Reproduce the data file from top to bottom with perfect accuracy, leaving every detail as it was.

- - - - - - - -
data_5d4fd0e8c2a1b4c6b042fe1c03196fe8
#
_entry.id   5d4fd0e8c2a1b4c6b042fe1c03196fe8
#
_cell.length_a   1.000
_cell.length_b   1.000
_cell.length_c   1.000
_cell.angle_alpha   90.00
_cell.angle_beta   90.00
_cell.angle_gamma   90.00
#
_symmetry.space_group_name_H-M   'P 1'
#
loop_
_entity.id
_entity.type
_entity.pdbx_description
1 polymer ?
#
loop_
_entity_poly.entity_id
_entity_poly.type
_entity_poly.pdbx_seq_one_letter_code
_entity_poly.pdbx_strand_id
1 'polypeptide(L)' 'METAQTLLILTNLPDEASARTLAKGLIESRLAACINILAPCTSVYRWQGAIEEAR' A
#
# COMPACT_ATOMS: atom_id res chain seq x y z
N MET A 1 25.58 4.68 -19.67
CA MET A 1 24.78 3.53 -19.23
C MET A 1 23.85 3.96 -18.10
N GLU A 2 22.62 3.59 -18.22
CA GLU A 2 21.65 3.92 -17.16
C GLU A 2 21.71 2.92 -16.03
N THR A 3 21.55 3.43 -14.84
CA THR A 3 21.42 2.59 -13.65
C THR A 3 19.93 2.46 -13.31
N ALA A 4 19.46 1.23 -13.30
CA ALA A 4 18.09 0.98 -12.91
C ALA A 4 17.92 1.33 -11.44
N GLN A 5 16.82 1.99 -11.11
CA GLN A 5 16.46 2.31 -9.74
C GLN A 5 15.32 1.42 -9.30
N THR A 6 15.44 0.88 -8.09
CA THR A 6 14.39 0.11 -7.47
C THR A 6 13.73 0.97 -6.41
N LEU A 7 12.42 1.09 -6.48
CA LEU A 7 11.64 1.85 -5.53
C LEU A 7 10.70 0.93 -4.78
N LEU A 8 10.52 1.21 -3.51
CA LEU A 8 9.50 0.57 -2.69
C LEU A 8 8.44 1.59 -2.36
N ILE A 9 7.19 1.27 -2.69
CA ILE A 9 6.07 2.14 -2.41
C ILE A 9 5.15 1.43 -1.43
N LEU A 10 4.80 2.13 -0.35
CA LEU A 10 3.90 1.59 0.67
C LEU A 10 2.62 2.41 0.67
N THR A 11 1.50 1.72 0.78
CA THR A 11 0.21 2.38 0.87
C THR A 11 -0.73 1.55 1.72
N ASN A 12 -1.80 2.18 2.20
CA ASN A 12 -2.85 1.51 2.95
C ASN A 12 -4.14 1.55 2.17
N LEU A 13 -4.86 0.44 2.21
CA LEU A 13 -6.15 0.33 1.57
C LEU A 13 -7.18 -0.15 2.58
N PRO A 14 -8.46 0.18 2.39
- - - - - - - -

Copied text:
data_5d4fd0e8c2a1b4c6b042fe1c03196fe8
#
_entry.id   5d4fd0e8c2a1b4c6b042fe1c03196fe8
#
_cell.length_a   1.000
_cell.length_b   1.000
_cell.length_c   1.000
_cell.angle_alpha   90.00
_cell.angle_beta   90.00
_cell.angle_gamma   90.00
#
_symmetry.space_group_name_H-M   'P 1'
#
loop_
_entity.id
_entity.type
_entity.pdbx_description
1 polymer ?
#
loop_
_entity_poly.entity_id
_entity_poly.type
_entity_poly.pdbx_seq_one_letter_code
_entity_poly.pdbx_strand_id
1 'polypeptide(L)' 'METAQTLLILTNLPDEASARTLAKGLIESRLAACINILAPCTSVYRWQGAIEEAR' A
#
# COMPACT_ATOMS: atom_id res chain seq x y z
N MET A 1 25.58 4.68 -19.67
CA MET A 1 24.78 3.53 -19.23
C MET A 1 23.85 3.96 -18.10
N GLU A 2 22.62 3.59 -18.22
CA GLU A 2 21.65 3.92 -17.16
C GLU A 2 21.71 2.92 -16.03
N THR A 3 21.55 3.43 -14.84
CA THR A 3 21.42 2.59 -13.65
C THR A 3 19.93 2.46 -13.31
N ALA A 4 19.46 1.23 -13.30
CA ALA A 4 18.09 0.98 -12.91
C ALA A 4 17.92 1.33 -11.44
N GLN A 5 16.82 1.99 -11.11
CA GLN A 5 16.46 2.31 -9.74
C GLN A 5 15.32 1.42 -9.30
N THR A 6 15.44 0.88 -8.09
CA THR A 6 14.39 0.11 -7.47
C THR A 6 13.73 0.97 -6.41
N LEU A 7 12.42 1.09 -6.48
CA LEU A 7 11.64 1.85 -5.53
C LEU A 7 10.70 0.93 -4.78
N LEU A 8 10.52 1.21 -3.51
CA LEU A 8 9.50 0.57 -2.69
C LEU A 8 8.44 1.59 -2.36
N ILE A 9 7.19 1.27 -2.69
CA ILE A 9 6.07 2.14 -2.41
C ILE A 9 5.15 1.43 -1.43
N LEU A 10 4.80 2.13 -0.35
CA LEU A 10 3.90 1.59 0.67
C LEU A 10 2.62 2.41 0.67
N THR A 11 1.50 1.72 0.78
CA THR A 11 0.21 2.38 0.87
C THR A 11 -0.73 1.55 1.72
N ASN A 12 -1.80 2.18 2.20
CA ASN A 12 -2.85 1.51 2.95
C ASN A 12 -4.14 1.55 2.17
N LEU A 13 -4.86 0.44 2.21
CA LEU A 13 -6.15 0.33 1.57
C LEU A 13 -7.18 -0.15 2.58
N PRO A 14 -8.46 0.18 2.39